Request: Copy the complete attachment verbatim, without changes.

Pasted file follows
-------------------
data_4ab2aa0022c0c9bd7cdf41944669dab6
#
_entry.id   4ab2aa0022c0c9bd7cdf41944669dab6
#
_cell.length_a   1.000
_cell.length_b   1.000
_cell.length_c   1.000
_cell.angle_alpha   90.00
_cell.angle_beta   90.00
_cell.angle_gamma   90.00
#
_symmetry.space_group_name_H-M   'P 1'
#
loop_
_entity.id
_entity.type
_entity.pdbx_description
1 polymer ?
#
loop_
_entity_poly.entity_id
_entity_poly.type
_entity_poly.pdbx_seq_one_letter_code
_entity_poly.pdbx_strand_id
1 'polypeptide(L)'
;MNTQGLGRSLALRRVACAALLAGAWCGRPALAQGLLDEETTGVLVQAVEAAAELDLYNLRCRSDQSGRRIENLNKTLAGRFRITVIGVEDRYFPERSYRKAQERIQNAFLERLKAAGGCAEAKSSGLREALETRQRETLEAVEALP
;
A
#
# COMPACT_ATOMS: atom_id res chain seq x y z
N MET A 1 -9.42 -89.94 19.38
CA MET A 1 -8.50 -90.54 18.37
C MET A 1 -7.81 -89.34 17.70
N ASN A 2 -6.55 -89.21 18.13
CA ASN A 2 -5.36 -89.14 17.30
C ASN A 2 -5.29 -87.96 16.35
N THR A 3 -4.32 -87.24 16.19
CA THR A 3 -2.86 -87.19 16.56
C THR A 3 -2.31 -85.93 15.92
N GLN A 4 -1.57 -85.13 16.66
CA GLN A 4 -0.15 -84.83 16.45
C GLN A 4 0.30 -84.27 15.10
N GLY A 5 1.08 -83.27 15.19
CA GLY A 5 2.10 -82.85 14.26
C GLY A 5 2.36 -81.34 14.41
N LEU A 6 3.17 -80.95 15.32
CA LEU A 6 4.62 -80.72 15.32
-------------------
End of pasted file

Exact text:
data_4ab2aa0022c0c9bd7cdf41944669dab6
#
_entry.id   4ab2aa0022c0c9bd7cdf41944669dab6
#
_cell.length_a   1.000
_cell.length_b   1.000
_cell.length_c   1.000
_cell.angle_alpha   90.00
_cell.angle_beta   90.00
_cell.angle_gamma   90.00
#
_symmetry.space_group_name_H-M   'P 1'
#
loop_
_entity.id
_entity.type
_entity.pdbx_description
1 polymer ?
#
loop_
_entity_poly.entity_id
_entity_poly.type
_entity_poly.pdbx_seq_one_letter_code
_entity_poly.pdbx_strand_id
1 'polypeptide(L)'
;MNTQGLGRSLALRRVACAALLAGAWCGRPALAQGLLDEETTGVLVQAVEAAAELDLYNLRCRSDQSGRRIENLNKTLAGRFRITVIGVEDRYFPERSYRKAQERIQNAFLERLKAAGGCAEAKSSGLREALETRQRETLEAVEALP
;
A
#
# COMPACT_ATOMS: atom_id res chain seq x y z
N MET A 1 -9.42 -89.94 19.38
CA MET A 1 -8.50 -90.54 18.37
C MET A 1 -7.81 -89.34 17.70
N ASN A 2 -6.55 -89.21 18.13
CA ASN A 2 -5.36 -89.14 17.30
C ASN A 2 -5.29 -87.96 16.35
N THR A 3 -4.32 -87.24 16.19
CA THR A 3 -2.86 -87.19 16.56
C THR A 3 -2.31 -85.93 15.92
N GLN A 4 -1.57 -85.13 16.66
CA GLN A 4 -0.15 -84.83 16.45
C GLN A 4 0.30 -84.27 15.10
N GLY A 5 1.08 -83.27 15.19
CA GLY A 5 2.10 -82.85 14.26
C GLY A 5 2.36 -81.34 14.41
N LEU A 6 3.17 -80.95 15.32
CA LEU A 6 4.62 -80.72 15.32